During the last few months, in the information warfare Azerabaijan is actively presenting Armenia as the participant or supporter of Russia’s aggression. Manipulative claims and fake news are deployed to make an impression that Karabakh conflict and the Russian-Ukrainian war carry the same nature, with Azerbaijan and Ukraine being the victims, and Armenia and Russia – the aggressors.
However, the Russian-Ukrainian war and the conflict between Armenia and Azerbaijan have different root causes and progression, and the issue of security of Karabakh Armenians can never be identified with the occupation of Ukraine’s territories by a superpower.
In defiance of these differences, certain countries draw parallels between these two conflicts maintaining Armenia an aggressor like its ally Russia, and making Azerbaijan a victim like Ukraine. For instance, Nika Gvaramia, one of Georgia’s opposition leaders, declared that “Karabakh, just as Ossetia and Abkhazia, are occupied by the Russian-Armenian tandem.” This same narrative is furthered by Azerbaijani organizations and individuals. In the meanwhile, in Ukraine, referring to the Azerbaijani sources, they not only compare both conflicts, but also claim that Azerbaijan is not an aggressor, but rather a victim.
Besides, Azerbaijan puts different resources into motion to shape Armenia’s anti-Ukrainian and pro-Russian image to represent it as a threat to energy security and the values of the West.
“Russia backs Armenia in the war”
Despite that official Yerevan has been taking a neutral stance since the very first day of Ukrainian war, yet much efforts are exerted by various forces to carve Armenia’s pro-Russian image. With the help of episodic actions, the reality is distorted to leave an impression that Russia’s military operations find massive support.
The first attempt of support took place on the fourth day of Russian invasion, when a poster with the text “Армия России” (Army of Russia) was hung from the Kievyan bridge in Yerevan only for 9 minutes by several individuals, and the video was spread on social networks for days attempting to prove Armenia’s support.
If the organizers of the action were unknown this time, a few months later, the organizers of an action exhibiting a huge poster with Putin’s photo to mark the birthday of Russia’s president first in Stepanakert, then in Yerevan, turned out to be a pro-Russian group.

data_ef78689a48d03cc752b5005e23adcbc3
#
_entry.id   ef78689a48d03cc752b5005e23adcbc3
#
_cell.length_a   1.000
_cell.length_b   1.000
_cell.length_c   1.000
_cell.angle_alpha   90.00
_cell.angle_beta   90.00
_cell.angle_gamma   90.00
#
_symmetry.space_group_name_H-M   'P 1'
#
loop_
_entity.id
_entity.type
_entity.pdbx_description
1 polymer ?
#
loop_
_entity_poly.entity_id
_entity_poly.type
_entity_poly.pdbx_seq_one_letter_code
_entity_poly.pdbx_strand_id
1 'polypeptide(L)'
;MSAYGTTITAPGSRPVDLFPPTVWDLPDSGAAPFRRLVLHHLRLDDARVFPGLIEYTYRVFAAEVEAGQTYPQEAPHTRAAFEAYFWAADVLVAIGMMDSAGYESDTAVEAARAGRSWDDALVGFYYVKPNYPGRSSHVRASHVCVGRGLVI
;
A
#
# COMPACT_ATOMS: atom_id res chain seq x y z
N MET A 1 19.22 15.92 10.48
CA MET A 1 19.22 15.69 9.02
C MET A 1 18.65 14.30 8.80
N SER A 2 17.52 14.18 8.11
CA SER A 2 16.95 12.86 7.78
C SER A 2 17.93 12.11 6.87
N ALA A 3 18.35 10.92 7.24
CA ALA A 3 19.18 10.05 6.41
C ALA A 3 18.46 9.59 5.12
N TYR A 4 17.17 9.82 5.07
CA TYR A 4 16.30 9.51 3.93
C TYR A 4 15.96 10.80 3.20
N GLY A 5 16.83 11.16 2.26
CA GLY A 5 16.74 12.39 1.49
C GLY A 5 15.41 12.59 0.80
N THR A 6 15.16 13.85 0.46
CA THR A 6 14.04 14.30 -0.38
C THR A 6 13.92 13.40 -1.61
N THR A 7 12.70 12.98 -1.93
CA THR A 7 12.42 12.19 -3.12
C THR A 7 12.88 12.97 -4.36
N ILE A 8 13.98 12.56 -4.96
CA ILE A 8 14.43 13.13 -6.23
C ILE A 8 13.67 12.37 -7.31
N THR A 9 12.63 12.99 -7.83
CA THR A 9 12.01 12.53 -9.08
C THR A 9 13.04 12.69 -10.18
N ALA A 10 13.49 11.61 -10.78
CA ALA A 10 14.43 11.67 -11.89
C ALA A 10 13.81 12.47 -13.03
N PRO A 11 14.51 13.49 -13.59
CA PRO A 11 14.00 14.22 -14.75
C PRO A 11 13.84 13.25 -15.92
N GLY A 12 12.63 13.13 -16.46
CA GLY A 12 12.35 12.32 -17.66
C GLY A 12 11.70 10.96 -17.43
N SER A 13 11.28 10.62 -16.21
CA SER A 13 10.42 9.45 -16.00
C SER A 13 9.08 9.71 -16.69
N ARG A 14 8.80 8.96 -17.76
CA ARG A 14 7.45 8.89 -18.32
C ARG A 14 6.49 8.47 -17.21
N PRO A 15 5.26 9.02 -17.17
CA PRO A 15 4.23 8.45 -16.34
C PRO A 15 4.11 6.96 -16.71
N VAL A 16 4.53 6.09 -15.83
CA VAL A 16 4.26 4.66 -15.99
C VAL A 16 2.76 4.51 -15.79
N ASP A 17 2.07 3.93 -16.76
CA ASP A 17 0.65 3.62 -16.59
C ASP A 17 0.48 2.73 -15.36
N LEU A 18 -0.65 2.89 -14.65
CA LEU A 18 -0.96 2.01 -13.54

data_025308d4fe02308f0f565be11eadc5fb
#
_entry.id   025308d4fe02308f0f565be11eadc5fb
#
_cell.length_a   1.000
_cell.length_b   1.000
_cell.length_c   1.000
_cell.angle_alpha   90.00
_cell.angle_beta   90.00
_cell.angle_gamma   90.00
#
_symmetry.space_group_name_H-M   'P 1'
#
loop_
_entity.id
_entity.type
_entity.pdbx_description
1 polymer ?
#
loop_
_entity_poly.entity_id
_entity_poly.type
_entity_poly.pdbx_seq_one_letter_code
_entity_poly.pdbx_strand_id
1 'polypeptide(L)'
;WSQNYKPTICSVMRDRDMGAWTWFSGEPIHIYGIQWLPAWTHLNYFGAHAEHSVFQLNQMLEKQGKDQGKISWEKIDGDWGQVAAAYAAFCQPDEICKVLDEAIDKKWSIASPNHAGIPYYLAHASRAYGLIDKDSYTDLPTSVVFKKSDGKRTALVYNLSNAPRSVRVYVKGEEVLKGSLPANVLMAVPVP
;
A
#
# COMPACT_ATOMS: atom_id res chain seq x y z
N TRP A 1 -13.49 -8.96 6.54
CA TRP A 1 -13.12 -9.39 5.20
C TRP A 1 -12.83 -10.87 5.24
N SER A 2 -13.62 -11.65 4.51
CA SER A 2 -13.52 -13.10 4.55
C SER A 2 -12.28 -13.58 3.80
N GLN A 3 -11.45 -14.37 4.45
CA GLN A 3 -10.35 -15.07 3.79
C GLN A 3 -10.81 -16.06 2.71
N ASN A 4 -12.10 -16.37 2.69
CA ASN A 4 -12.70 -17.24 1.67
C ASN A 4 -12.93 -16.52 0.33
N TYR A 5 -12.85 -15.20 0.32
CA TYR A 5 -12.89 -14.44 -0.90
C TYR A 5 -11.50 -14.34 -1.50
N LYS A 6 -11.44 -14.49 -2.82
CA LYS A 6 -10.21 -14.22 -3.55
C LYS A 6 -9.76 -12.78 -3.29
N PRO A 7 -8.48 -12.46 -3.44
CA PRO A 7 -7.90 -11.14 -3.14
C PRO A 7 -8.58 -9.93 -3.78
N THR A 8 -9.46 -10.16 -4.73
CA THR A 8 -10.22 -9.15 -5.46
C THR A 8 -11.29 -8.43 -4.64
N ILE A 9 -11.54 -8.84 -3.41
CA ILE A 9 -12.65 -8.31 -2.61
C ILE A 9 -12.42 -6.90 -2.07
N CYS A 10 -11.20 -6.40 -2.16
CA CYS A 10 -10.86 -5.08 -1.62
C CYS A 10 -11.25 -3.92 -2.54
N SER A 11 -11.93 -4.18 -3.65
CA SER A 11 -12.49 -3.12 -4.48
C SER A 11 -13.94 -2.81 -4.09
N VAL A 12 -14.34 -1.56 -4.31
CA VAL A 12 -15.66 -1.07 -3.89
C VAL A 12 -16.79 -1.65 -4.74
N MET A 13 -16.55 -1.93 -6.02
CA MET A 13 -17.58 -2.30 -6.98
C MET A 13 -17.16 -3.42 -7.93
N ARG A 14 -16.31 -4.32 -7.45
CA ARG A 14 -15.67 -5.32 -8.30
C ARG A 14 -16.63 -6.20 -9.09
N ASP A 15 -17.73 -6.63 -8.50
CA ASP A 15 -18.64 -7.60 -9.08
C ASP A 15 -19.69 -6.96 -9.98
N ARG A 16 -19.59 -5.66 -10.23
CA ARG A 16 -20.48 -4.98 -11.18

Media.am has already addressed other similar episodes, in the meantime pinpointing the fact that pro-Russian actions are quickly swept across the web, while the actions in support of Ukraine, go unnoticed.
This was accompanied with emergence of false facts on Armenia allegedly seconding Russian military operations. For example, British BBC relied on an Azerbaijani source to make an unfounded claim that Russia has moved mercenaries from Syria to Ukraine allegedly using Armenia as a transit country. The British media did not take into account that the source it used, Haber Global, had already spread other fake news related to Armenia in the context of Ukrainian war.
In one case it made a claim that Armenia has delivered SU-30SM fighter aircrafts and pilots to Russia. The allegation was completely groundless, yet considering its prevalence, the Armenian authorities had to refute it, and the military attachés of the EU and NATO member states accredited in Armenia were to physically come and eyewitness that the fighters were intact. In another case the Azerbaijani Haber Global reported about Russian peacekeeping forces taken out of Nagorno Karabakh to fight against Ukraine. This was yet another fake news: the peacekeepers were and are still in Karabakh.
Along with this, fake news about Ukraine-Azerbaijan tandem were sweeping Armenia. For example, the news about actions taking place in Azerbaijan and Ukraine on April 24 under the motto “Zangezur is Azerbaijan” was insinuated by Azerbaijani sources to Armenia. As it turned out, these actions were old and had other causes. Another claim already refuted, was being circulated, which referred to Ukraine selling white phosphorus to Azerbaijan.
Antagonization of Armenia in the eyes of West
Azerbaijan uses its information resources to antagonize Armenia in the eyes of western auditorium. This country has created media resources imitating to be Armenia, while carrying forward anti-Armenian propaganda. The same content is shared by pro-Azerbaijani lobbyists.
One of such resources to be mentioned is the Armenianreport website, publishing an anti-Semitic article purportedly penned by an Armenian columnist in October 2022, arguing that Armenia should develop relations with Arab states, first of all Palestine, because Israel and Jews are “greedy” and “mercantile”, and have interest only in rich Azerbaijan.
The article fabricated on the most widespread anti-Semitic stereotypes coupled with an anti-Semitic caricature. Media.am addressed that article reminding that Armenianreport is used more as a weapon of information war rather than a news media.
To blame Armenia in nazism, this article has been widely circulated by pro-Azerbaijani lobbyists, including Michael Doran, American analyst. Every time he tweets on regional news in his microblog, he reminds that Armenia is Iran’s ally, Russia’s satellite.
In the context of equating Ukraine-Russia and Armenia-Azerbaijan conflicts, one of the pro-Azerbaijani lobbyists Brenda Shaffer, who worked as an advisor to the president of the Azerbaijani state oil producer SOCAR, is quite active. She claims that the United States should assist Azerbaijan in the same way it does Ukraine. Likewise, she is vigorously spreading the Azerbaijani propaganda that Armenia is a threat to the energy supplied by Azerbaijan to the Europe. In September, during the attack of Azerbaijan on Armenia, she made a claim that “each time Azerbaijan plans to increase gas exports to Europe, conflict emerges.”